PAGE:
UK music industry contributes £6.7 billion to British economy

UK music industry contributes £6.7 billion to British economy

UK Music has released its annual economic report, This Is Music 2023, which outlines the economic contribution the UK music industry makes to the economy.  

The report reveals UK music export revenue in 2022 was £4 billion – a figure aided by growth in recording and music publishing, as well as the return of international touring.

The UK music industry also contributed £6.7 billion to the UK economy in 2022 in gross value added (GVA) and total employment in the music industry was 210,000. GVA is the contribution the music industry makes to the GDP of the UK economy. 

Changes in the way UK Music collates data from the music sector mean that it is not possible this year to make direct comparisons with previous years. 

UK Music interim chief executive Tom Kiehl said: “The UK music industry and its exports have grown beyond doubt to hit new heights, which is fantastic news in terms of our sector’s contribution to jobs and the economy.

“However, the competition for international markets is intensifying rapidly. The UK’s competitors are increasingly well funded and can often count on far more support from their governments.

South Korea, Australia and Canada have invested heavily in music and cultural export offices to help grow their overseas markets.

He added: “The UK has several successful export schemes, such as the Music Export Growth Scheme and the International Showcase Fund.

“However, we need far more support – otherwise we risk the UK being left behind in the global music race and that would be a bitter blow for the music industry and a missed opportunity to grow our export market.”

Culture Secretary Lucy Frazer said: “Every gig, stream and studio session in 2022 played their part in this stellar year for the UK's music industry - adding billions to our economy in the last year and supporting hundreds of thousands of jobs.

"We want to keep up the momentum by maximising the potential of this world-beating industry. We are investing millions to boost music venues, helping artists crack overseas markets and supporting the talent pipeline, while also working with the sector to tackle the challenges and opportunities posed by artificial intelligence."

We want to keep up the momentum by maximising the potential of this world-beating industry

Lucy Frazer

Minister for Exports Lord Offord said: "British artists have a global reputation for creating, writing and producing amazing music, so it is fantastic news that UK music export revenue reached £4 billion last year.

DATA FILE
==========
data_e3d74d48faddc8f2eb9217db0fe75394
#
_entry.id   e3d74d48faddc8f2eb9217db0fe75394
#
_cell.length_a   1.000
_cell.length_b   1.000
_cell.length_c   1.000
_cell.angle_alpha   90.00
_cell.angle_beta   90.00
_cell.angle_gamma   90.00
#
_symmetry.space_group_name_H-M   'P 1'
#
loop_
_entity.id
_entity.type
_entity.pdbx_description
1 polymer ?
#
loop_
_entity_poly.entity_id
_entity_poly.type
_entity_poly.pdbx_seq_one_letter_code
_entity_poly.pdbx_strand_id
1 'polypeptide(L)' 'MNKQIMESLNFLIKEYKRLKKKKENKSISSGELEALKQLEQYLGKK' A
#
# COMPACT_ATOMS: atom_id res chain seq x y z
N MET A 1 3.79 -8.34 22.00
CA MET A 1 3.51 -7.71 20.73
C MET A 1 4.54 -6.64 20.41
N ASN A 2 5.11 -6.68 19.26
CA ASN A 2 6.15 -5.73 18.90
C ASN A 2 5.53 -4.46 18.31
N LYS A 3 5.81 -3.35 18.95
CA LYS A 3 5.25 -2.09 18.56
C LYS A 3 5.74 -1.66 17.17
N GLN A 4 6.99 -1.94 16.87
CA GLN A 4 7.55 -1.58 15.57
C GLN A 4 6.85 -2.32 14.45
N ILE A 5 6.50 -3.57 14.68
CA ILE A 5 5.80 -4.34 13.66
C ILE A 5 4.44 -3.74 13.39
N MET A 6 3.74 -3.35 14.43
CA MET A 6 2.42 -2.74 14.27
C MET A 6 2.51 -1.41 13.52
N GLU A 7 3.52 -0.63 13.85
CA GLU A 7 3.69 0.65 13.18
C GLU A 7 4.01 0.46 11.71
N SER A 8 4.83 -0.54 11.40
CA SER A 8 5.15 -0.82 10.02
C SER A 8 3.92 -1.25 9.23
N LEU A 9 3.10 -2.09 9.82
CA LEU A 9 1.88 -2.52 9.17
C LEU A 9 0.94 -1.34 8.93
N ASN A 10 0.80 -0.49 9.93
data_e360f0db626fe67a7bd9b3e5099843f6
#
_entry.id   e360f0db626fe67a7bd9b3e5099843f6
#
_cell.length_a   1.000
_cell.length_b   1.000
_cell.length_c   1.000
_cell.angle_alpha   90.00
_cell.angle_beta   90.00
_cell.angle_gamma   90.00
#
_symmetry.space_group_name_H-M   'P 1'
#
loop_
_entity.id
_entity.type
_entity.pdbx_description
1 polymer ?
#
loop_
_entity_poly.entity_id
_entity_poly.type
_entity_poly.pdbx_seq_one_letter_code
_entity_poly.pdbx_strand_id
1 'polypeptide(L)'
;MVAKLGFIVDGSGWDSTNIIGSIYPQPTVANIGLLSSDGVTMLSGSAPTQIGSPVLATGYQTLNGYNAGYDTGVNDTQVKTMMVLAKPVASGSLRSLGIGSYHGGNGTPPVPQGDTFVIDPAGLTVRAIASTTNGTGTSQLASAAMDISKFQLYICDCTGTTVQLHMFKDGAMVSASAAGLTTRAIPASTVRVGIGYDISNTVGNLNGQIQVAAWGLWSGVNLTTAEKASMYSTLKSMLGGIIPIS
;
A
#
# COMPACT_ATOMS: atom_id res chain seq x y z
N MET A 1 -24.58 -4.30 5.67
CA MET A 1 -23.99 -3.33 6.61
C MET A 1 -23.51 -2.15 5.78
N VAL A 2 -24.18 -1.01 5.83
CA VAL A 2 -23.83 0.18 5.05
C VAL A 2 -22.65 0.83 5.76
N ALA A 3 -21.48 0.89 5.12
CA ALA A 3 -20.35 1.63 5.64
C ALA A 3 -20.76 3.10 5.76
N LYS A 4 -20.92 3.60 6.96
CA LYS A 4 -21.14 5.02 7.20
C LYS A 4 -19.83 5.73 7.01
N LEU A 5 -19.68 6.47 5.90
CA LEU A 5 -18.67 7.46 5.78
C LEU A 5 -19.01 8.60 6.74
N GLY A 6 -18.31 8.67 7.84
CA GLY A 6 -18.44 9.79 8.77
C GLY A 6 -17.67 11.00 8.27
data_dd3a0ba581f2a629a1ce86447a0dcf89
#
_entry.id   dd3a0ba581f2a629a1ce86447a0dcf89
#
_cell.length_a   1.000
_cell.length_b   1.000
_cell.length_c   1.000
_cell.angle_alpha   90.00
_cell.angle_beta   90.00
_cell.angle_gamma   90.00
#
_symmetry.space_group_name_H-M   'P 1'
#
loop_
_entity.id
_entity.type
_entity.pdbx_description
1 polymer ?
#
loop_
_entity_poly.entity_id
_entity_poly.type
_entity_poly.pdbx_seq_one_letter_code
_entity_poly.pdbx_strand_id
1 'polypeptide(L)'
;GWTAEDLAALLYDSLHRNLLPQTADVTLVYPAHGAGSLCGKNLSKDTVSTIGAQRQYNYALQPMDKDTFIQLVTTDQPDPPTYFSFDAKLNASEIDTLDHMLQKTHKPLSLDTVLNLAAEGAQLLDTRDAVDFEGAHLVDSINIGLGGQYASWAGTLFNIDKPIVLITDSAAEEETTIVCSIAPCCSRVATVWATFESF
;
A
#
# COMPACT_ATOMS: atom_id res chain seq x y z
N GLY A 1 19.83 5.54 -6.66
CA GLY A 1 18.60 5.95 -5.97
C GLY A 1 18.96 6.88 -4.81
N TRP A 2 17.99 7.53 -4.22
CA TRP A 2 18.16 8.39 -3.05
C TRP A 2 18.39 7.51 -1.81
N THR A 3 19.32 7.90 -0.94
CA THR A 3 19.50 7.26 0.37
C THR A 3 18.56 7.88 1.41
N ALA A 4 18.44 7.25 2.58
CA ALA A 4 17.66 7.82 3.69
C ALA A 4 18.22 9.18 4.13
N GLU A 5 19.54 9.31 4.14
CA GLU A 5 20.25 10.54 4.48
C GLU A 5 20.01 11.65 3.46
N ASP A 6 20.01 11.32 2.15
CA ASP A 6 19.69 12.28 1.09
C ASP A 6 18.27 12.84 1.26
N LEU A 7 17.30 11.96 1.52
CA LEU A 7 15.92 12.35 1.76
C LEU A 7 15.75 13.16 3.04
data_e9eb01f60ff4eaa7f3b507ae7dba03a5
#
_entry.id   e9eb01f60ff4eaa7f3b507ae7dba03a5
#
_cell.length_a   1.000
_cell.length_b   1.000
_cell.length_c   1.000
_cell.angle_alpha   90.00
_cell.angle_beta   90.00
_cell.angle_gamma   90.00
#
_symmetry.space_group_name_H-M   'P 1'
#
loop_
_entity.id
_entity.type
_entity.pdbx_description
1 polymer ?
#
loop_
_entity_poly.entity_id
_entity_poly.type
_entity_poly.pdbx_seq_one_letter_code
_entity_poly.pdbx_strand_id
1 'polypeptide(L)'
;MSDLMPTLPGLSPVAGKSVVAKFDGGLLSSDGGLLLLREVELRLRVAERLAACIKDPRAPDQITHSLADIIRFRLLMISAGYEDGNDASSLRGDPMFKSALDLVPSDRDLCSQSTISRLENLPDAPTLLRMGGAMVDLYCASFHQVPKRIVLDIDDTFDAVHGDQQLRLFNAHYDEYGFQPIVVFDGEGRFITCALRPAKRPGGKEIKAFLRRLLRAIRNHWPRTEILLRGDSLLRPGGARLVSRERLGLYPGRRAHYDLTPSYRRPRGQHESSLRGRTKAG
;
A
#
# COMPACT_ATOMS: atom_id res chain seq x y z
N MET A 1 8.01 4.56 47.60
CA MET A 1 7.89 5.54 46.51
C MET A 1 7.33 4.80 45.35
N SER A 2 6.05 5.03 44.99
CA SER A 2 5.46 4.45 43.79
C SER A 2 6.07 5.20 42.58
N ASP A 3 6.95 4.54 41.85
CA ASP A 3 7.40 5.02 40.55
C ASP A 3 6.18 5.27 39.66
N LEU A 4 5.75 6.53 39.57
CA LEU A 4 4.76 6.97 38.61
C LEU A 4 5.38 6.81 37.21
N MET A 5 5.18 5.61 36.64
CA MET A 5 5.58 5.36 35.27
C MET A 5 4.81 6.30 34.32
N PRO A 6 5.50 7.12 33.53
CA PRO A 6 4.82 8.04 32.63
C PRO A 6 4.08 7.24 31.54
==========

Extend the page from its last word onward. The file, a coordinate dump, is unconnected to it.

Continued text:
“We are backing the UK music industry to thrive, helping deliver trade missions to markets like the US, Japan and India. We are also tripling funding for the Music Export Growth Scheme to ensure the next generation of UK artists and SMEs can continue to champion British music abroad.” 

Exports were aided by sales and streams by British artists outside the UK, performance of UK copyrighted compositions and master recordings, songwriting, music publishing and live shows by UK artists overseas.

Glass Animals’ (pictured) track Heat Waves, first released in 2020, became a slow-burn hit, leading to it spending five weeks at number one on the US Hot 100 in 2022. Harry Styles had a series of global hits from his third solo album Harry’s House, which included writing credits for British writer Thomas Hull (aka Kid Harpoon).

According to the BPI, UK music export growth in new markets in the Middle East, Africa and Latin America could put the UK on track for music exports of £1 billion a year by 2030. The BPI has reported British recorded music exports rose in value by more than £100 million year-on-year in 2022 to a new high of £709 million.

IFPI found that the global recorded music market grew by 9% in 2022. However, that growth was driven primarily by emerging markets in Asia, the Middle East and Latin America.

UK Music’s Manifesto for Music, published in September 2023, called for more government support for music exports schemes, highlighted the need to remove barriers facing musicians and crew touring the EU, and called for a music export office, in order to ensure the UK maintained its leading global position.

UK Music released the new figures in its This Is Music 2023 report to coincide with International Trade Week, which runs from November 6-10.

On Tuesday November 7, the Department for Business and Trade will host an event titled The Future Global Music Economy in partnership with UK Music, LIVE, BPI and PRS Foundation.

As part of this, UK Music will be hosting a panel called Global Music Outlook featuring PRS for Music chief executive Andrea Czapary Martin, PPL CEO Peter Leathem and MMF vice-chair Kwame Kwaten.


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